an update

Yes, my car was run over by an SUV. A white one, that the neighbors and I have seen parked on the block before, but none of us knew who it belonged to. I called the police the day after it happened (that’s last Saturday night), and while awaiting their arrival, did indeed wander the neighborhood looking for the culprit vehicle. Yes, I was barefoot.

I put all the detritus from the front of my car on my back seat, and got the case number from the officer. After the non-response from this winter’s house robbery and sexual threat, I wasn’t expecting anything much.

I called my insurance company, and found out my applicable deductable. I went to the body shop and found out the damage. And because you have to pay upon the repair, and because I don’t hold any credit cards (my income is way too unpredictable for me to live even a penny beyond it), I’m looking at how to save up to pay the deductible before I can get the car repaired. And I’m still paying back my brother for the loan for the starter, and my mom for the loan for the vet. No more borrowing. Those were emergencies; this isn’t, though my little perfectionist self does not like driving a munched car.

So I’m exercising my summer guilty pleasure (watching “Big Brother”—don’t tell anyone), and the phone rings, right by my ear. I don’t recognize the number. I answer, and it’s my neighbor across the street, who is so excited I can hardly understand her. “BJ, you gotta get out here NOW, come look at this, hurry!”

Okay, so I go outside (barefoot again), and there, in front of her house, directly across from where my car is parked, is a white Toyota RAV with a perfect black mark the shape of my license plate bracket on its white bumper, and a deep gouge in the paint that would match up exactly where the deepest dent is in my hood. I get out the detritus from the accident that I’ve put on my back seat, and hold the bracket up to the mark. Perfect.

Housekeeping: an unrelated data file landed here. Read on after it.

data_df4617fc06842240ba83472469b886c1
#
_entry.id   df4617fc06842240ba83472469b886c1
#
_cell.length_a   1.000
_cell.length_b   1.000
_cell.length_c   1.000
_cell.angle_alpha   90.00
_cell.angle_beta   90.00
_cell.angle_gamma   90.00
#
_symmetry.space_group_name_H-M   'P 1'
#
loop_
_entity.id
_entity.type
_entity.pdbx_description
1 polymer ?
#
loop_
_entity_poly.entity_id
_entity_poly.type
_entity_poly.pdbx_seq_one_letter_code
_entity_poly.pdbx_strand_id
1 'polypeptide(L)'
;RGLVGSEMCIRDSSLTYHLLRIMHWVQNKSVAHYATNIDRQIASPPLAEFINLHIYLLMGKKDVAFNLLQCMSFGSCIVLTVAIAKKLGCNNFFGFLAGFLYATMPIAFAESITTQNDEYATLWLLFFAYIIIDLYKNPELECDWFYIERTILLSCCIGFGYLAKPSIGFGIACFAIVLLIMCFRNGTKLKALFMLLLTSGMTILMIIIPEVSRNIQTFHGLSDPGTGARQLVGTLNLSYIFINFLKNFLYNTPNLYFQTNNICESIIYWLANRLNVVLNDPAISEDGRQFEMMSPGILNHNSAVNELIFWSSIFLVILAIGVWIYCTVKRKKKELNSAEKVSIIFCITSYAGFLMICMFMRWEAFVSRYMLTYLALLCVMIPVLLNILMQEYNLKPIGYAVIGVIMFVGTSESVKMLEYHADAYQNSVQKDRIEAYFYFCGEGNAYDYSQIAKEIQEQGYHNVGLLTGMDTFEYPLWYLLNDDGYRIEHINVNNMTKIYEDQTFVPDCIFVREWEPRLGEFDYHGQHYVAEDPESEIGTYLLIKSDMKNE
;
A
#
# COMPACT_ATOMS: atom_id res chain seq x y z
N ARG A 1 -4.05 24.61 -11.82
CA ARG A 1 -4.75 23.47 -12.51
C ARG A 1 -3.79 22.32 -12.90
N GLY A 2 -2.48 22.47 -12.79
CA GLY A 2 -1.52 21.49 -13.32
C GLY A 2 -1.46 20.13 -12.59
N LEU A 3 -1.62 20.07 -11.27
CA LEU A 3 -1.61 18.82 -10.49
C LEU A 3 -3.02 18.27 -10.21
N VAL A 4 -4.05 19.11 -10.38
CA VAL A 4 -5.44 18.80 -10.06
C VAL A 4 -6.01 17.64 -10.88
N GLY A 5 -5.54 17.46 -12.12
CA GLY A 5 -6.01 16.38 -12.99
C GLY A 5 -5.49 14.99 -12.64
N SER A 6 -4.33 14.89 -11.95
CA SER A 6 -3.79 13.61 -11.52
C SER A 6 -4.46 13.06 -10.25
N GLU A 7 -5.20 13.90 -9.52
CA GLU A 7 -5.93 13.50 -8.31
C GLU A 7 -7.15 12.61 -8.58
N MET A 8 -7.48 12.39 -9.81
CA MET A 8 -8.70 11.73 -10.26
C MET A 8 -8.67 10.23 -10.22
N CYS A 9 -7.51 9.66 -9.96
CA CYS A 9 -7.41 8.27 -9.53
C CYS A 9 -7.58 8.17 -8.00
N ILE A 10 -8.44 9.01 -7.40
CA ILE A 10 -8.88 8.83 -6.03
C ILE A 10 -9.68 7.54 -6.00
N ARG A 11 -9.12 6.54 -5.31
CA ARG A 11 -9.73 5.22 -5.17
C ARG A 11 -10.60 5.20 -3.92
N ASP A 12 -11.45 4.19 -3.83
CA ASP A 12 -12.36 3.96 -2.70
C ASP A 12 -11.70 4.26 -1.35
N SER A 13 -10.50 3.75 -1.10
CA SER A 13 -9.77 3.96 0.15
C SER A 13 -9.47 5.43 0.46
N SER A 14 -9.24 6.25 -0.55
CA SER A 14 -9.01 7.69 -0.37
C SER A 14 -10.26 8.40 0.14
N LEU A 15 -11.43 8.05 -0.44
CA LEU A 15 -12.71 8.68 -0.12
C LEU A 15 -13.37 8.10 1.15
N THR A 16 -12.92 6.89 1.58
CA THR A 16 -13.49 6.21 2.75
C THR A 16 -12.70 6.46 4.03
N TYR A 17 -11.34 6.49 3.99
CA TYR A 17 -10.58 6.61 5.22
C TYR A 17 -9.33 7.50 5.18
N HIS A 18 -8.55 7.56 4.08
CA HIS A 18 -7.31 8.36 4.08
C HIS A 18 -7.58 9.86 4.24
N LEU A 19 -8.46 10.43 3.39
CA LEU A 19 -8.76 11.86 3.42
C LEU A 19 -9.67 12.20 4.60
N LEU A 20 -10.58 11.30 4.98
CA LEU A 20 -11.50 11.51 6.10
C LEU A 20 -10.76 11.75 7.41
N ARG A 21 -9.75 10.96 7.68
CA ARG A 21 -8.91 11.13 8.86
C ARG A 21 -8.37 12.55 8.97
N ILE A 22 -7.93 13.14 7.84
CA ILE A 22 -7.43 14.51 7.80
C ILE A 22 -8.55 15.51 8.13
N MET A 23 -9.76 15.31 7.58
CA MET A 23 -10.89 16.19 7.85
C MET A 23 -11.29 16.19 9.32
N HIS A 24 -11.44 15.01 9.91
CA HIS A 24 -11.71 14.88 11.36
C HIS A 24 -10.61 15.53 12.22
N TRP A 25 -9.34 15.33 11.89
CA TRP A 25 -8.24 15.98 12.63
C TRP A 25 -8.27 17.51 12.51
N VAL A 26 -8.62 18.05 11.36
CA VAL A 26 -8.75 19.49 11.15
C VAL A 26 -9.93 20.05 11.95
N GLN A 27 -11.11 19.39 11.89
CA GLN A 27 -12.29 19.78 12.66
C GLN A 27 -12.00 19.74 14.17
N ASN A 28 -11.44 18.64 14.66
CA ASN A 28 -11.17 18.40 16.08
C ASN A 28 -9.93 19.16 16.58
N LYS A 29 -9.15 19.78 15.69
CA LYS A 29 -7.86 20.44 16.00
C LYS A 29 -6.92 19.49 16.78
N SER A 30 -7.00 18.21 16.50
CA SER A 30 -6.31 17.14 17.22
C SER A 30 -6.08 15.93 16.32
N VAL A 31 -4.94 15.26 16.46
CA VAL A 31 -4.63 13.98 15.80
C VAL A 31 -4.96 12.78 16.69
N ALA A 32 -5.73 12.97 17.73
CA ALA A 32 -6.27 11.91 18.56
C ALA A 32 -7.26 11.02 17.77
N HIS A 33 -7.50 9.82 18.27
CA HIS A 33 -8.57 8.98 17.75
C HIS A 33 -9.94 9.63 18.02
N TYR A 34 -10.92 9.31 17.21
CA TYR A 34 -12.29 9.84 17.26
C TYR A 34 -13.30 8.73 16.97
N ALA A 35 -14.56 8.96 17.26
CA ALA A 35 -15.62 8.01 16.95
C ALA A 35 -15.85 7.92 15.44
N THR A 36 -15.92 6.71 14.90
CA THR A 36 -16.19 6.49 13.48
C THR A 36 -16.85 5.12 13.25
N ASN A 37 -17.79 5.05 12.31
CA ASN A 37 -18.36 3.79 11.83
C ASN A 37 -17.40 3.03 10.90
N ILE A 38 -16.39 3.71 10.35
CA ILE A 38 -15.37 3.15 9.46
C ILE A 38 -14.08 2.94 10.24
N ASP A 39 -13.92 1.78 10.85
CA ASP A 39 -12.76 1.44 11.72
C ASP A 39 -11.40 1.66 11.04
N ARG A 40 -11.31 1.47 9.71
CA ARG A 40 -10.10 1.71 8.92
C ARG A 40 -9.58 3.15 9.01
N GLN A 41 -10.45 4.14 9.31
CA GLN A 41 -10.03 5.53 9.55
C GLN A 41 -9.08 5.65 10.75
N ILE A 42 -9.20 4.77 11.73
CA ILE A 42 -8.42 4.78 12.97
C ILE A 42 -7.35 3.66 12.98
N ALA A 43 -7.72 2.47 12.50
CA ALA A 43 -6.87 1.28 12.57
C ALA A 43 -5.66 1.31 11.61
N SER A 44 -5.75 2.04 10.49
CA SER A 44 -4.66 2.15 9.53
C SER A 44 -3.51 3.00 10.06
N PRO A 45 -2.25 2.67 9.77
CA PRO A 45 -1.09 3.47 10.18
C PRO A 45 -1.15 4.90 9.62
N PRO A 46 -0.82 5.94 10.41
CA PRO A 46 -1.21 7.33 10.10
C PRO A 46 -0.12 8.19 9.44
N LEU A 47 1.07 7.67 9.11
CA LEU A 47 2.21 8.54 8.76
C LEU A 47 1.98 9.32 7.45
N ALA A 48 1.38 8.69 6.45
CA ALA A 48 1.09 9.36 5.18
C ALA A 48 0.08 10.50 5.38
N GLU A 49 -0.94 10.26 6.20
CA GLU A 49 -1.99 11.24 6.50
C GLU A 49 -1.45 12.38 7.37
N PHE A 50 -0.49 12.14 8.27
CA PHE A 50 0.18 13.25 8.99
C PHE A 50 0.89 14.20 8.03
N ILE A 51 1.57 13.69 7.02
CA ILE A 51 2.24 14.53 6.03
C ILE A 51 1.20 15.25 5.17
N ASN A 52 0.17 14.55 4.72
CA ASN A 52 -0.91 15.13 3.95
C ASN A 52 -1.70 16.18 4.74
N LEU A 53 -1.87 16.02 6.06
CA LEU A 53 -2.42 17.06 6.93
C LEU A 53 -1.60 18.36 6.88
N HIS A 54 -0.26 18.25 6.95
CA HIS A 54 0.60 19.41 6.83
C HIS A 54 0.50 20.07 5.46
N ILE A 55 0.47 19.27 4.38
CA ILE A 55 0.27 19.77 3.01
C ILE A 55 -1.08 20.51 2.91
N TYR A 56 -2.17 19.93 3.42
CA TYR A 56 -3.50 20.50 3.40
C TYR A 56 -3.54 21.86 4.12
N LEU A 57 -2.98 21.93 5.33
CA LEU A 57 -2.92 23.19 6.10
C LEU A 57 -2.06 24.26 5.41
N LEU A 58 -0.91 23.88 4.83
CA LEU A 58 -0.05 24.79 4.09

I call the cops, who take about 20 minutes to arrive, and they agree that this is probably the car that hit me. Who in the heck goes back to park where they’ve committed a felony hit and run just four days earlier?

As I was investigating the vehicle’s bumper, some other neighbors were scrutinizing me, trying to figure out what I was doing. When the cops came, they came over to move their cars, and they actually knew who the RAV belonged to. The cops followed them to the apartment, while I began humming “bad boys, bad boys, whatcha gonna do?” under my breath.

COPS, Lafayette.

Along with my neighbors, I was expecting a twenty or thirty something guy, who hit me drunk. Maybe he came back because when sober, he didn’t remember where the accident happened. Whatever, he sure was a little stupid. Neither the cop from the first report, nor my neighbors, nor I believed we’d ever see that SUV again. Yet here it was.

She was seventeen and flouncy.

The cops spoke with her for awhile, then had her sit in the back of one of the sedans while they telephoned her mother. They couldn’t ask her about the accident until a parent was present.

Suffice it to say, about three hours and a number of clumpy conversations later (clump #1: my neighbors and I, speculating, clump #2, the police, just BSing together, clump #3, mother and daughter, in heated conversation over the paper the cops gave them), the evening began to wear down.

She flounced angrily past us, as we sipped 7-up on the neighbors’ porch and wondered what was happening. Stormed back to the apartment, then came back a few moments later with a purse, got into her SUV, and drove off as her mother followed her out of the neighborhood. The cops gave me a sheet with all the necessary information. She’d admitted to the crime.

Next day, I’m on the phone with the insurance companies. She’d given me her name, but the insurance was her parents’, so that didn’t help. She’d given me a fake policy number. So after about a half an hour, we finally found the right policy, and I filed a claim.

I haven’t heard anything since, though I’m sure a lot of stuff is going on on that end. I have to admit that although I am thrilled that I can get my car fixed without having to pay half a month’s income, I feel really bad for her and her mother. She’s just a kid who panicked and fled, hoping it would go away, and now instead of just the raised insurance and whatever discipline from her parents, she’s got a felony on her record. And her mom—I feel so bad for her regarding her insurance premiums that are certain to skyrocket.

But I’m okay. Last summer, my car was vandalized, and that’s still not been repaired (again, deductible issues), and this summer my tire’s been stabbed. But this huge front end damage will be repaired before summer’s end, and for this I am grateful.

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One thought on “an update

  1. wvhillcountry

    I’m glad you found out who hit your car and the insurance will take care of it. It is frustrating to deal with I know.

    Reply

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